In his researches, Roscoe showed that the atomic weight of the metal as determined by Berzelius and the formulae given to the oxides were incorrect, and pointed out that the element falls into its natural place in group V of the periodic classification along with phosphorus and arsenic, and not in the chromium group where it had originally been placed.
Del Rio; subsequent elaborate researches by Sir Henry Roscoe showed many inaccuracies in the conclusions of earlier workers (for instance, the substance considered to be the pure element was in reality an oxide) and provided science with an admirable account of this element and its compounds.
On the 18th of January 1881 he was elected United States senator, but resigned, with his colleague, Roscoe Conkling, on the 16th of May following, chiefly because President Garfield, in spite of their protest, had appointed as collector of the port of New York, Judge William H.
See Henry, Life of Dalton, Cavendish Society (1854); Angus Smith, Memoir of John Dalton and History of the Atomic Theory (1856), which on pp. 253-263 gives a list of Dalton's publications; and Roscoe and Harden, A New View of the Origin of Dalton's Atomic Theory (1896); also Atom.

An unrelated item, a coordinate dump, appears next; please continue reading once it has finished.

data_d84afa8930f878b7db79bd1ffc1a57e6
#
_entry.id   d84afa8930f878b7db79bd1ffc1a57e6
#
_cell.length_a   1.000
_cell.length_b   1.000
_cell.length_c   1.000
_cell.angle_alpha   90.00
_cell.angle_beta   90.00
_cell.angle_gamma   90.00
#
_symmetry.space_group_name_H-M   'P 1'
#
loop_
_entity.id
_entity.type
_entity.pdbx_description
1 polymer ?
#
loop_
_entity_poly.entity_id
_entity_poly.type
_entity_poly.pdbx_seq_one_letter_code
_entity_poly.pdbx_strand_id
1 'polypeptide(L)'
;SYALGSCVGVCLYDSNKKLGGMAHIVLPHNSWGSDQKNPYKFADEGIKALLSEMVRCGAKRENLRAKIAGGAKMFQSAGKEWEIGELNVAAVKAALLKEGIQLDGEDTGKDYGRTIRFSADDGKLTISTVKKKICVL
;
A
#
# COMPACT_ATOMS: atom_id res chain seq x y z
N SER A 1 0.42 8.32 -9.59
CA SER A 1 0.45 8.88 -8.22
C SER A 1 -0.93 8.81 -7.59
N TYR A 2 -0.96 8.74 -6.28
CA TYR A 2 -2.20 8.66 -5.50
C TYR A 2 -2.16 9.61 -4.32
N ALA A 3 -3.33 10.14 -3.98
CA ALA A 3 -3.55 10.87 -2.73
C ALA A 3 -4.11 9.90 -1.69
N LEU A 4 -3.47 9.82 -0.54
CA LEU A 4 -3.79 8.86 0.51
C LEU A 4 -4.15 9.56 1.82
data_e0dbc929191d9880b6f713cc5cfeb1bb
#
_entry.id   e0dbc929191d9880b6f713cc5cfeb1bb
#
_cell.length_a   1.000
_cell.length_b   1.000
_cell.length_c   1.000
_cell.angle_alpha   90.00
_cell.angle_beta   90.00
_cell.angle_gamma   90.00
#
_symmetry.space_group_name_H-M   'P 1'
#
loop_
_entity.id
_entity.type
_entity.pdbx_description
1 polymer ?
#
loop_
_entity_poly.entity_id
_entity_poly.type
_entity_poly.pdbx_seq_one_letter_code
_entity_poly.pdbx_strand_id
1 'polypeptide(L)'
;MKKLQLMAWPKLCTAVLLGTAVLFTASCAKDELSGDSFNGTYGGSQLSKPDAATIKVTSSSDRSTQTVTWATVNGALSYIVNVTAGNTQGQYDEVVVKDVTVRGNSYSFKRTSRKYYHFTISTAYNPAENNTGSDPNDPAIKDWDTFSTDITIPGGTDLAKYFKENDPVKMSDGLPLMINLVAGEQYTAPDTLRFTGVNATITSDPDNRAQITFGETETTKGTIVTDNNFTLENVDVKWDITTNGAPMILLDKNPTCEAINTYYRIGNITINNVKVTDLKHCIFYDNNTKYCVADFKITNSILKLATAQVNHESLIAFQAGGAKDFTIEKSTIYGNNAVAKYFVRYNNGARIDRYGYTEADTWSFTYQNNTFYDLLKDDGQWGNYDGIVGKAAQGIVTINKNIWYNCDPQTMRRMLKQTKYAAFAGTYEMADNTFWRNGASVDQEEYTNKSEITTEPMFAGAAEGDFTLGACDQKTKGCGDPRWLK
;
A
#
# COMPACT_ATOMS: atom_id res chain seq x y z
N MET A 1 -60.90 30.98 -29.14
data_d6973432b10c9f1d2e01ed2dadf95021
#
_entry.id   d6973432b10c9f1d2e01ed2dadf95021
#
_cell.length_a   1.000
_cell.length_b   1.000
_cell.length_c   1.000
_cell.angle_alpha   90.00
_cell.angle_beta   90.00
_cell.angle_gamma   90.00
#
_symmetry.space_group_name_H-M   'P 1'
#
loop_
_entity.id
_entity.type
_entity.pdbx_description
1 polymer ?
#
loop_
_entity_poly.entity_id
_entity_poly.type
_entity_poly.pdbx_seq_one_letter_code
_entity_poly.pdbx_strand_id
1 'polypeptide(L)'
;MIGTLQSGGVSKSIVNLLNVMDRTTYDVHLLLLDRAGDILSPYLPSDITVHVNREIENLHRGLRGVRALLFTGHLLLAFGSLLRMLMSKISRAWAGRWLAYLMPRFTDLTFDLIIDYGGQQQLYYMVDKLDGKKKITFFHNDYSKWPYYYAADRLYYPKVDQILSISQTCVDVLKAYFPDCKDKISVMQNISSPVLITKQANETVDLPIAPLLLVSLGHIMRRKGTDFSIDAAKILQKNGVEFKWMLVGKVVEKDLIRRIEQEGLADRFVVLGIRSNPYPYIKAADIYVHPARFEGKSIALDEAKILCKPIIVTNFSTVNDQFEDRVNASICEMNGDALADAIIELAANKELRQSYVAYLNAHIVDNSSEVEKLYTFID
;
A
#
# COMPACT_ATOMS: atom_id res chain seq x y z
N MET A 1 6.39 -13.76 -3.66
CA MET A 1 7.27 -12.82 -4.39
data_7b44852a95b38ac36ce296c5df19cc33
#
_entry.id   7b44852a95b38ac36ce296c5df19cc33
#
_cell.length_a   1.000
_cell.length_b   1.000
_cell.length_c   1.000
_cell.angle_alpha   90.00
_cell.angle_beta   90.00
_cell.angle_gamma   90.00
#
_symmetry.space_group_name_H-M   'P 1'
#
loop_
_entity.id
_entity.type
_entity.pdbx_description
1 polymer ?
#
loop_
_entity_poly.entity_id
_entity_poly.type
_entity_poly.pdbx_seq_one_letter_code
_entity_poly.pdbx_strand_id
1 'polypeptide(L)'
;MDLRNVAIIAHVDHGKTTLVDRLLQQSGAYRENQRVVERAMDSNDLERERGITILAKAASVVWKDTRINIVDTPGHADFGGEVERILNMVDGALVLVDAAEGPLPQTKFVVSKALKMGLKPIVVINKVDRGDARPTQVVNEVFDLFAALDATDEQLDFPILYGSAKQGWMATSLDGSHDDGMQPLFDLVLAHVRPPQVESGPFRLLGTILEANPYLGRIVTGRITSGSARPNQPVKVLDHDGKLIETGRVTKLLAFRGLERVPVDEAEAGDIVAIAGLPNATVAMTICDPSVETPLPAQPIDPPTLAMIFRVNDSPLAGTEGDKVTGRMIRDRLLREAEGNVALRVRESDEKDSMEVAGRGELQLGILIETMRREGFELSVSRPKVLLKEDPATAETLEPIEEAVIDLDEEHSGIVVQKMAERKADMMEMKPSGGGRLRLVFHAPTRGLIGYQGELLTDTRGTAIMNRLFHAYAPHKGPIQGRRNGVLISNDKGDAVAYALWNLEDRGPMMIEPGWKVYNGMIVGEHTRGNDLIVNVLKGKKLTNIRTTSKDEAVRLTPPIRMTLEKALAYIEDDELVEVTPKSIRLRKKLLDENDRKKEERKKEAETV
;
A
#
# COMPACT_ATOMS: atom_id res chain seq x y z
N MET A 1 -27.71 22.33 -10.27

His cause was espoused by Senator Roscoe Conkling, for a time successfully; but on the 11th of July 1878, during a recess of the Senate, the collector was removed, and in January 1879, after another severe struggle, this action received the approval of the Senate.
But from a study of Dalton's own MS. laboratory notebooks, discovered in the rooms of the Manchester society, Roscoe and Harden (A New View of the Origin of Dalton's Atomic Theor y, 1896) conclude that so far from Dalton being led to the idea that chemical combination consists in the approximation of atoms of definite and characteristic weight by his search for an explanation of the law of combination in multiple proportions, the idea of atomic structure arose in his mind as a purely physical conception, forced upon him by study of the physical properties of the atmosphere and other gases.
Sharpe, the surveyor of the customs. While these measures were of limited scope and effect, they served greatly to facilitate the more extensive reform of the civil service which subsequently took place, though at the same time they alienated a powerful faction of the Republican party in New York under the leadership of Roscoe Conkling.